Mombian by Dana Rudolph

Mombian offers a mix of parenting insights, book reviews, media analysis and political and legal commentary for and about LGBTQ parents and our children. It takes an LGBTQ-focused look at parenting topics and explores other aspects of the LGBTQ community with a parent's eye. Dana Rudolph is the the founder and publisher of Mombian, a GLAAD Media Award-winning blog and resource directory for LGBTQ parents. She's the lesbian mom of a middle-schooler and lives with her spouse of over two decades. For more information, visit www.mombian.com.


Pride Month is 30 days long, but the energy and inspiration we gain from it can last all year. Here, then, are some of the things I hope we LGBTQ parents can all experience during this season of rainbows to sustain us in times to come.

My spouse Helen and I recently celebrated our 25th anniversary (though our time as legal spouses is obviously shorter). Reaching a quarter-century together — just about half of my life — feels significant in a way that previous anniversaries, even milestone ones at the decade marks, have not. Here are a few reflections on the occasion.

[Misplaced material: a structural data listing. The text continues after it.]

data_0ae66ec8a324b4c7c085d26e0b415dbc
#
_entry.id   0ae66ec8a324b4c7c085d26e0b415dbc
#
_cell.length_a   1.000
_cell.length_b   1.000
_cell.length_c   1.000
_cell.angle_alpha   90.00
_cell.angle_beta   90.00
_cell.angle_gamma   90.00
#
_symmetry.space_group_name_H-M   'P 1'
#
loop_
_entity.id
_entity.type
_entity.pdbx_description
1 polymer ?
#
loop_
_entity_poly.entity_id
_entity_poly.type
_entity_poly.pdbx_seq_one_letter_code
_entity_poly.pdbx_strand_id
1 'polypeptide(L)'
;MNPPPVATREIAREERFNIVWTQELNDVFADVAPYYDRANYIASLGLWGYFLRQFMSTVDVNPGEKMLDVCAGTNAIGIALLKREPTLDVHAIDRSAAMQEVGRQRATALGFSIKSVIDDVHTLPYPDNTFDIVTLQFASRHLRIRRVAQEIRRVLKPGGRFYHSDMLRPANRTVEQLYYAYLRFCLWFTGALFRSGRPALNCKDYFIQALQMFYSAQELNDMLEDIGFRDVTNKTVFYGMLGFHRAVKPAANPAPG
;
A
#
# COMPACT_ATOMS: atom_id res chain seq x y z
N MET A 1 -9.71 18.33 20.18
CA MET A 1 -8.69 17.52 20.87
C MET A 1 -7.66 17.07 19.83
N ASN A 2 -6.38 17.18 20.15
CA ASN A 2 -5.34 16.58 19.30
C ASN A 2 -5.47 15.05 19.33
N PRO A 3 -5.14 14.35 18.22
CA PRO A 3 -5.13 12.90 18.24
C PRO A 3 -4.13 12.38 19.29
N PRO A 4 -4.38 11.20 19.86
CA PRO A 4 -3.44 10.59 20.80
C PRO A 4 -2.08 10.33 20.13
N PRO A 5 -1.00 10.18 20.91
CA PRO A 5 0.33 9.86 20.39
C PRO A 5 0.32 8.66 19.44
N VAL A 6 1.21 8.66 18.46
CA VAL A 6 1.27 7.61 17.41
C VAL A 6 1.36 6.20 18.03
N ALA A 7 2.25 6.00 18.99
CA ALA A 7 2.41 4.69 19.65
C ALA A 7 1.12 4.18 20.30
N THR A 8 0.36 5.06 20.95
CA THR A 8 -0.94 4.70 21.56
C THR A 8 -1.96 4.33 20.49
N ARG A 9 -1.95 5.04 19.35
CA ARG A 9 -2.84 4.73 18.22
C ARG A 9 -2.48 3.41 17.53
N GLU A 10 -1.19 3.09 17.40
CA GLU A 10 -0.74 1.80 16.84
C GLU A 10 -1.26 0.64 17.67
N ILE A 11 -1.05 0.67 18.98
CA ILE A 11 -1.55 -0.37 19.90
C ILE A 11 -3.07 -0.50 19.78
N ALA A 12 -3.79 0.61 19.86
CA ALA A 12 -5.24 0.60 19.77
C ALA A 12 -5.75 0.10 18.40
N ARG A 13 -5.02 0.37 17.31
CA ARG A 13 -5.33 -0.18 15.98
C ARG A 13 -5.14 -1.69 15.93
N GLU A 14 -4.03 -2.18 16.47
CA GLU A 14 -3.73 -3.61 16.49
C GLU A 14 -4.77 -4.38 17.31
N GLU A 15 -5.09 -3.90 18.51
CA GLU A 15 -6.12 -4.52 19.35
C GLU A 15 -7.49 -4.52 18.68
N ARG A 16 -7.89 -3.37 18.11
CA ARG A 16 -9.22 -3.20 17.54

Two new books, one for middle grades and one for young adults, show two different ways of incorporating LGBT characters and themes into a story.

In Erica Perl’s middle-grade novel “All Three Stooges” (Alfred A. Knopf), seventh-graders Noah and his friend Dash share a love of comedy and a somewhat reluctant commitment to their bar-mitzvah preparations. Noah has a sister and two moms, and the latter are introduced without fanfare — this isn’t necessarily a book about having two moms.

 

Halloween is almost here — which, for many of us, means trips to the store to purchase overpriced costumes or hours spent sewing and hot-glueing homemade versions, both for our kids and for ourselves.

As a child, there were two things I thought were unfathomable and absolutely morally wrong: nuclear war and Nazis. To see both in the news again as real threats to our country sickens and appalls me. But while nuclear war felt like a broad threat against all humanity, Nazism felt more personal. It was hate largely directed against a group — Jews — of which I was part. (It was only later in life that I added “queer” to that list as well.)

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